Give it a try. I bet that if you do, they would be impressed by your initiative. Sure not every med pass at 9 pm could be changed, but a lot of them can be. The docs don't often think about the timing of the meds in terms of it fitting into the patient's life, meals, sleep timing, etc. Believe me, I'm an NP student and one of my rotations was in a nursing home with a geriatric NP. It wasn't something we would really think about, but a couple patients, the nurses came to us and pointed out that the timing was a problem and we were able to drastically rearrange and simplify the pass. Give it a shot, pick out a patient where it's a real problem and discuss it.
  6. by   Spidey's mom
    Quote from middlekane
    Give it a try. I bet that if you do, they would be impressed by your initiative. Sure not every med pass at 9 pm could be changed, but a lot of them can be. The docs don't often think about the timing of the meds in terms of it fitting into the patient's life, meals, sleep timing, etc. Believe me, I'm an NP student and one of my rotations was in a nursing home with a geriatric NP. It wasn't something we would really think about, but a couple patients, the nurses came to us and pointed out that the timing was a problem and we were able to drastically rearrange and simplify the pass. Give it a shot, pick out a patient where it's a real problem and discuss it.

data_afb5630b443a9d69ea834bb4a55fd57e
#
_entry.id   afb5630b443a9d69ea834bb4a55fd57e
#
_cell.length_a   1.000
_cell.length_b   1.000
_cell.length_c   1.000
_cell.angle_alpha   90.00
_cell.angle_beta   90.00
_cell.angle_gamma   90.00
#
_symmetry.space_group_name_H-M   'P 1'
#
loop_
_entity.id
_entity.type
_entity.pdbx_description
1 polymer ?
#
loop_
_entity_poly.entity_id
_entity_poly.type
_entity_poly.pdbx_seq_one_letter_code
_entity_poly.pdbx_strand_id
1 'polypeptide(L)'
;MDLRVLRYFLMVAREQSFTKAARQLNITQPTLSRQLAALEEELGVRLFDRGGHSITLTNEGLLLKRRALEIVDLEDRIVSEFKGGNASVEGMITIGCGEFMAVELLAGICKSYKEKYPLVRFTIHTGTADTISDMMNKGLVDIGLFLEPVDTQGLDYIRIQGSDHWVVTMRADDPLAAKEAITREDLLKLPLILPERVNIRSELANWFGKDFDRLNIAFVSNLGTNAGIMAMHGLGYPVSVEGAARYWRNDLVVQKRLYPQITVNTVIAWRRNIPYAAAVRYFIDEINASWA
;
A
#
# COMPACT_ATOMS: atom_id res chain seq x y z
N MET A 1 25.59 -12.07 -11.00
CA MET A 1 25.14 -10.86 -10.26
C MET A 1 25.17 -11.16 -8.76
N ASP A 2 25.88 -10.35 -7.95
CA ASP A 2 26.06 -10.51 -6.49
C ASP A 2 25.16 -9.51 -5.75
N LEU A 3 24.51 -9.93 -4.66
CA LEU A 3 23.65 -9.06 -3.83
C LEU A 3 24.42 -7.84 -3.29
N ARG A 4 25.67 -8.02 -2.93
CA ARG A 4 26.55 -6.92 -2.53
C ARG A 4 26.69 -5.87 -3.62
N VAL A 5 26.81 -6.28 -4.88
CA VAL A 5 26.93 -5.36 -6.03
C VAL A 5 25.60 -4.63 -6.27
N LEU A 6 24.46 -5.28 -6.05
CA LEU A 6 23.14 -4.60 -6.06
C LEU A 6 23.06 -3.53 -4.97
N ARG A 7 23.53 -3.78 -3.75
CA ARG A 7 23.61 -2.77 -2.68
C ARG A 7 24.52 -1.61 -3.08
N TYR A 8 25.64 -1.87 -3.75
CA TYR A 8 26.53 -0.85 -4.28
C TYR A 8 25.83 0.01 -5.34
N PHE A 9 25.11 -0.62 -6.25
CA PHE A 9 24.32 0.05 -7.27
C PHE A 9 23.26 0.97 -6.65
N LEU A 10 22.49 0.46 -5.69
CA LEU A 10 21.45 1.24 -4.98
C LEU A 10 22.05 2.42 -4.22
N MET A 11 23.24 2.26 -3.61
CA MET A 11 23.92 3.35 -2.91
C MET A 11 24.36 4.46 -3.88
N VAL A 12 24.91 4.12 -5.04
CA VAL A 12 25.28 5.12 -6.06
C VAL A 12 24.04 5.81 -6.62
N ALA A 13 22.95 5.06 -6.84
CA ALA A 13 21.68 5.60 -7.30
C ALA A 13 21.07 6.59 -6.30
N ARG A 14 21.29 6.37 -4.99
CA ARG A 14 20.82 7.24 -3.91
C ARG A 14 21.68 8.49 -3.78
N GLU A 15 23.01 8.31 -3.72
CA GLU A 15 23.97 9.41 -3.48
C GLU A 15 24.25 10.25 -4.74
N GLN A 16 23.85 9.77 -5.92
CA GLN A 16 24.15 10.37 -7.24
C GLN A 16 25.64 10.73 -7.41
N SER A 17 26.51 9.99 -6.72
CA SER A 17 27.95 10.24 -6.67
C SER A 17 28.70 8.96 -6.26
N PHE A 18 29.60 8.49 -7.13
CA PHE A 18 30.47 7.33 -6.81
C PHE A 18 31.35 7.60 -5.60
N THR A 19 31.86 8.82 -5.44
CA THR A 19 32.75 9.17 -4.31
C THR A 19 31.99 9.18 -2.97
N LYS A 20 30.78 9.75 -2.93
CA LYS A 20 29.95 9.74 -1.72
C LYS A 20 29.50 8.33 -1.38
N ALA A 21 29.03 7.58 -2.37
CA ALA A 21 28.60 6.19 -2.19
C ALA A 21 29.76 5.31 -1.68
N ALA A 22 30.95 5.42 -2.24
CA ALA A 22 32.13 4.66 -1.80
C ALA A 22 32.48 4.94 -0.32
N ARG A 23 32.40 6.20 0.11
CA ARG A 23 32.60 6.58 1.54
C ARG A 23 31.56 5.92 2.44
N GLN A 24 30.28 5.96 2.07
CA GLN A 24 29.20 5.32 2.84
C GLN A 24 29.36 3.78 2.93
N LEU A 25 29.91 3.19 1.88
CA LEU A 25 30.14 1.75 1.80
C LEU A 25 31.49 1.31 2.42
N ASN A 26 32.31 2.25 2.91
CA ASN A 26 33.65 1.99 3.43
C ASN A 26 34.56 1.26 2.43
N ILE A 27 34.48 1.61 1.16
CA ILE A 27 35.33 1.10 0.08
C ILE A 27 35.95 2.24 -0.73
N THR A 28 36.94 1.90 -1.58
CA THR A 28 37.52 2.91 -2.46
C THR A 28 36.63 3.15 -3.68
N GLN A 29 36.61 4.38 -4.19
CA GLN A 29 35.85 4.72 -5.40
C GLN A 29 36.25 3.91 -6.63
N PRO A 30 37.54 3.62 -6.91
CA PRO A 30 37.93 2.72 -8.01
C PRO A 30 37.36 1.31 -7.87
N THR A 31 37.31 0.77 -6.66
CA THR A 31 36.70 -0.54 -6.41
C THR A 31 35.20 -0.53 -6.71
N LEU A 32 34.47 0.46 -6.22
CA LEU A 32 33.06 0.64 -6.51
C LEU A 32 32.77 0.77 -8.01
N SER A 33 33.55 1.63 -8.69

I like your style.

    Work with the pharmacist, the docs, the other nurses to come up with a system that makes sense.

    This antiquated system needs fixing - "The emperor is naked".

    steph
  7. by   Spidey's mom
    Quote from Suesquatch
    We had leeway to set a lot of times ourselves.

    If we had someone who needed to be given meds off-times for specific reasons we documented the heck out of it. For example, I had one man who would refuse and everyone, down to the DON, knew the objective was to get his QD meds into him whenever.

    When changing times, though, be careful of interactions. Somewhat innocuous seeming things can be contraindicated - iron inhibits Synthroid, for example, and the ubiquitous 6 a.m. tummy meds usually deleteriously interact with, well, everything.
    This is why it is essential to have the pharmacist and docs work with you.

    steph
  8. by   lvlissl2ebecca
    Quote from middlekane
    Give it a try. I bet that if you do, they would be impressed by your initiative. Sure not every med pass at 9 pm could be changed, but a lot of them can be. The docs don't often think about the timing of the meds in terms of it fitting into the patient's life, meals, sleep timing, etc. Believe me, I'm an NP student and one of my rotations was in a nursing home with a geriatric NP. It wasn't something we would really think about, but a couple patients, the nurses came to us and pointed out that the timing was a problem and we were able to drastically rearrange and simplify the pass. Give it a shot, pick out a patient where it's a real problem and discuss it.